Images from a recent hike the commenced at Ohara, passing-through Iwakura, Shizuhara, and finishing at Kurama.
My first encounter was with this Jizo on my descent from Mt Hyotankuzureyama (532m) just inside the rural boundary of Iwakura.
Iwakura is a suburban area of Sakyo Ward, North Kyoto. It is made-up mainly of residential and has many narrow lanes. The above two images were located within these narrow streets.
It is always a feeling to return to the environment I appreciate so much. In this instance rice fields just after planting.
Not just because of their appeal, but their isolated location. Always a delight to find.
Passing-through the settlement I spotted this collection of concrete lanterns almost overgrown with shrubs and grass.
Just along from the previous icon, was this Jizo.
One last Icon. After emerging from the Yakkouzaka Pass, on the border of the forest and residential area of Kurama.
My 37-kilometer ride commenced here at the Kasagi-ohashi bridge in the southern region of Kyoto Prefecture. The first 10km followed a path what is known as the 'Tokaido Road'. From Kasagi Town I would make my way through two settlements - Asukaji and Minamiokawara - before arriving at the settlement of Tayama.
I was no sooner on my way before I was stopping to admire my first Sekibutsu. Located at the base of Kasagiyama, the area is famous for it's many Shinto and Buddhist Stone Markers.
The settlement of Tayama was just as I expected it to be - one main street through the center, a post-office, a school (in this case an abandoned school) and one-or-two shops. On a hill, at the head of the main street, was the Suwa-jinja Shrine. Prior to entering the complex were three different markers.
The Sekibutsu, in the top image, I was particularly impressed with. Unlike most carvings of this stature, the image wasn't carved into solid rock, but into an L-shape slab not more than 3cm thick.
The stone lantern I almost missed as it was in a more secluded location. And the Jizo was beside the Sekibutsu.
Just over an hour, and 16km later, I arrive at the town of Yagyu. The area was made famous for housing one of the oldest schools of swordsmanship in Japan - Yagyu Shinkage-ryu. But it was the piece de resistance in the above image that I was longing to see. It was about 8-years ago, when hiking through the area with a friend, when we stumbled-across this magnificent carving, and it's purpose explained to me, that stirred my interest in religious markers.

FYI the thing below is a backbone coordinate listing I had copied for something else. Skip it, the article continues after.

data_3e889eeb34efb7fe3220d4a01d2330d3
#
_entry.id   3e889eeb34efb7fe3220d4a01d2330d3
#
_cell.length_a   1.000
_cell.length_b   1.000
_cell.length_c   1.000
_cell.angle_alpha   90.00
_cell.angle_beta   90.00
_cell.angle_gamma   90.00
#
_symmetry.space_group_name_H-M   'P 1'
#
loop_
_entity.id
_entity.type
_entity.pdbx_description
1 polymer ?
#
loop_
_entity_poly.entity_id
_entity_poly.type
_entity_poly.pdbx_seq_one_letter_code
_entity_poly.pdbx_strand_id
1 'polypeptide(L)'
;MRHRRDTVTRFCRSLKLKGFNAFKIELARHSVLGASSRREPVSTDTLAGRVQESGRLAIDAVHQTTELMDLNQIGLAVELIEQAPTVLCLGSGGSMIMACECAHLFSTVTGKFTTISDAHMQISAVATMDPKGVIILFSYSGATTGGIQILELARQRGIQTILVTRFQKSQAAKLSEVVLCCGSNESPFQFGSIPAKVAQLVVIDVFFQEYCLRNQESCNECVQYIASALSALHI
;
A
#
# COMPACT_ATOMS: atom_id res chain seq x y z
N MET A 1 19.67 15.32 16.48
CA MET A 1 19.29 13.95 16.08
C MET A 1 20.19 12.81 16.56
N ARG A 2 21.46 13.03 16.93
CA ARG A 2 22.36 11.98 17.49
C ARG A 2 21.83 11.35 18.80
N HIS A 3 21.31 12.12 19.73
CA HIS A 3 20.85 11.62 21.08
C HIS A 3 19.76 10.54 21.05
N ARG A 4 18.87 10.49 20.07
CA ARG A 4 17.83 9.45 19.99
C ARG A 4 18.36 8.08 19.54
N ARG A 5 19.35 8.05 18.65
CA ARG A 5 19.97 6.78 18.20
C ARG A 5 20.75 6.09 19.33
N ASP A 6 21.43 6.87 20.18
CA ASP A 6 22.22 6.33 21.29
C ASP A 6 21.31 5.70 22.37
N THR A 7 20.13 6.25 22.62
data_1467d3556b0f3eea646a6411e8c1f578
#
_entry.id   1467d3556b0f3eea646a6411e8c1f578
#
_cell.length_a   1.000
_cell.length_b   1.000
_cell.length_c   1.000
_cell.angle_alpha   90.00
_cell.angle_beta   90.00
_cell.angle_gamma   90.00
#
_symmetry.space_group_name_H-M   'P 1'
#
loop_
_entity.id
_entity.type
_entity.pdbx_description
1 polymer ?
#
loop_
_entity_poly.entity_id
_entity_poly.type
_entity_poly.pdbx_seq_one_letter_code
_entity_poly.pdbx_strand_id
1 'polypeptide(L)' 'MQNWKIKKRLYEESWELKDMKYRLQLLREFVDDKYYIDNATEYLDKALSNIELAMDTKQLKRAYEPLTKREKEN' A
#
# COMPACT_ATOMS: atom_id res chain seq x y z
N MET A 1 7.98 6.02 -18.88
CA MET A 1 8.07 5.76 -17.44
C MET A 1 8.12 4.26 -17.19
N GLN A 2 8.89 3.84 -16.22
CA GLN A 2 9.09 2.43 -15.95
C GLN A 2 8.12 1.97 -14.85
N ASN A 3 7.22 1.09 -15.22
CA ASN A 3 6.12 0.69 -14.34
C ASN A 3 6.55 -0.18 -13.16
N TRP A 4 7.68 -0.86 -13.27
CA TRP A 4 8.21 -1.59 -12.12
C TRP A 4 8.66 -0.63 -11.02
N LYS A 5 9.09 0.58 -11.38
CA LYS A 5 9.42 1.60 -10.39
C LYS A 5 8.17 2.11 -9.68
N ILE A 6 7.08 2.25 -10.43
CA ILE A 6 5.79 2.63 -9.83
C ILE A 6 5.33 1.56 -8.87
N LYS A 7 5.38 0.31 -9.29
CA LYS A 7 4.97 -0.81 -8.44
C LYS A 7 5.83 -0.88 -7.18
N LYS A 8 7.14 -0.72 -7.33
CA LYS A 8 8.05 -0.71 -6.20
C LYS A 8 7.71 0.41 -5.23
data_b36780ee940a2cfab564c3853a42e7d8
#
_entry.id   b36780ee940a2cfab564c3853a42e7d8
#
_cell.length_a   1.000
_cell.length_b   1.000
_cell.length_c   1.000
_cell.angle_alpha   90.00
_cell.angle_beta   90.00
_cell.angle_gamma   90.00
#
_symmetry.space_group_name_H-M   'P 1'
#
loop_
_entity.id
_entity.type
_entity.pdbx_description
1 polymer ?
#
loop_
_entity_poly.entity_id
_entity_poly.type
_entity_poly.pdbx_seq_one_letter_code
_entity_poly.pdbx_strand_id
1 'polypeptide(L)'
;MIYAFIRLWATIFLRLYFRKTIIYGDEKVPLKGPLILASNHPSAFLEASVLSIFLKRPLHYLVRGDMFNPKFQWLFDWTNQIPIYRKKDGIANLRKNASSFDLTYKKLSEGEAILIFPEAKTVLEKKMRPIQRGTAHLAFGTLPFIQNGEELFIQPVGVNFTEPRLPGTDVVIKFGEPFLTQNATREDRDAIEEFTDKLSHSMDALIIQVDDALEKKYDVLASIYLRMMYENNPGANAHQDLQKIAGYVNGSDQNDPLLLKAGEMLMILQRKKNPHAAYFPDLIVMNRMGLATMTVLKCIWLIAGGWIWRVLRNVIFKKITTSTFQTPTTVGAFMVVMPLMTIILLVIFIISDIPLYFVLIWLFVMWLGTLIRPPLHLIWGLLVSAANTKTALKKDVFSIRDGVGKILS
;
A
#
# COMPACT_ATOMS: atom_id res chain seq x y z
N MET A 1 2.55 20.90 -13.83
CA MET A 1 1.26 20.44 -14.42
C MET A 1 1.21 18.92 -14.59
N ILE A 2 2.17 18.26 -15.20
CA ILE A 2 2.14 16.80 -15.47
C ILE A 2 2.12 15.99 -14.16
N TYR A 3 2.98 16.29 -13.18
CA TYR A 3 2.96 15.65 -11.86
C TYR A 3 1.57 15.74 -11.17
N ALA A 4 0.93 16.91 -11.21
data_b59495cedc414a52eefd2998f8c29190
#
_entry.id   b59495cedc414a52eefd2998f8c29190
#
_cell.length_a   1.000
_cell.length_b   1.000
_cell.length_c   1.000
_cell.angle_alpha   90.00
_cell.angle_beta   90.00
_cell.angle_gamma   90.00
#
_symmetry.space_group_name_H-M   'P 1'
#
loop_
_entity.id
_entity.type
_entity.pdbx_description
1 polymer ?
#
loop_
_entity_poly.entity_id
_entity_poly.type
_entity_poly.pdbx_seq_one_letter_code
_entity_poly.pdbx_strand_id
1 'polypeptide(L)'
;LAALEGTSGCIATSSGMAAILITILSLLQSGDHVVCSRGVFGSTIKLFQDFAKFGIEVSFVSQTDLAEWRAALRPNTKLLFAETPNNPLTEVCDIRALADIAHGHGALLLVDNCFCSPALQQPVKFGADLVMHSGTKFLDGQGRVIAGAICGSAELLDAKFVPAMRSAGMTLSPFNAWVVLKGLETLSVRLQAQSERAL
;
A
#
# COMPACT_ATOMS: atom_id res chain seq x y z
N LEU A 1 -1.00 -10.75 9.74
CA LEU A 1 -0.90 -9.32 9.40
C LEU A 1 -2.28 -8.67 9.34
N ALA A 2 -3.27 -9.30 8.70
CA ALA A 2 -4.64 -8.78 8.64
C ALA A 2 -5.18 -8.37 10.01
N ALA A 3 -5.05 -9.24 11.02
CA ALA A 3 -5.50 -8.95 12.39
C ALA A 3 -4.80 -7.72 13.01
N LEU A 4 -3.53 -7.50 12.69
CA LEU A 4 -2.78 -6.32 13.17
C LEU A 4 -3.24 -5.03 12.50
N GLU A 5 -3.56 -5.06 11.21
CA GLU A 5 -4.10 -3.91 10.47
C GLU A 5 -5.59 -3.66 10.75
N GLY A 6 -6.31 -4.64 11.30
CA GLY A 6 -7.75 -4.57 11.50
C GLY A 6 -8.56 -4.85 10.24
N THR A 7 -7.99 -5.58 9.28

One purpose of the Ataya Sekibutsu, is to assist those want to conceive a child - both would-be parents come here, with a tray of Tofu in their hand, lay the tray at the base of the image, and pray.
From here it was downhill all the way to Kasagi, where I commenced this journey 37km x 4.5-hours earlier. It was another great exploration and the opportunity to discover more religious icons.
So, until next time -
Course description, with map and images - Kasagi Loop & Exploring Tayama
Before you cross the bridge, step back about 15-meters, and look up on your right, amongst the rocky outcrop, and you should see this collection of religious icons.
There is a very-narrow track, leading-up to the icons, if you so wish to take a closer look, but I wouldn't advise you take is as it is unsafe and the drop is steep. Besides the view from the track is just as good.
In the left image is a sign-post directing you to the 'falls, on the right, is the Torii leading to the 'falls & shrine.
In the left image is a Toro, or stone lantern, sited near the shrine and, in the right image, is a waterfall to the side of the shrine.
This 22-kilometer course took me through the Midori-no Bunkoen Park, in the hills overlooking Shijonawate, then on through to the eastern base of Ikomayama, to Hozan-ji. From where I ascended the mountain, then dropped-down the other side and skirted-around the western side, before emerging at Ishikiri (mapped course).
This quaint collection of Jizo I passed a few-hundred meters into my hike as I approached the Torii, that was the entrance to Shijonawate-jinja.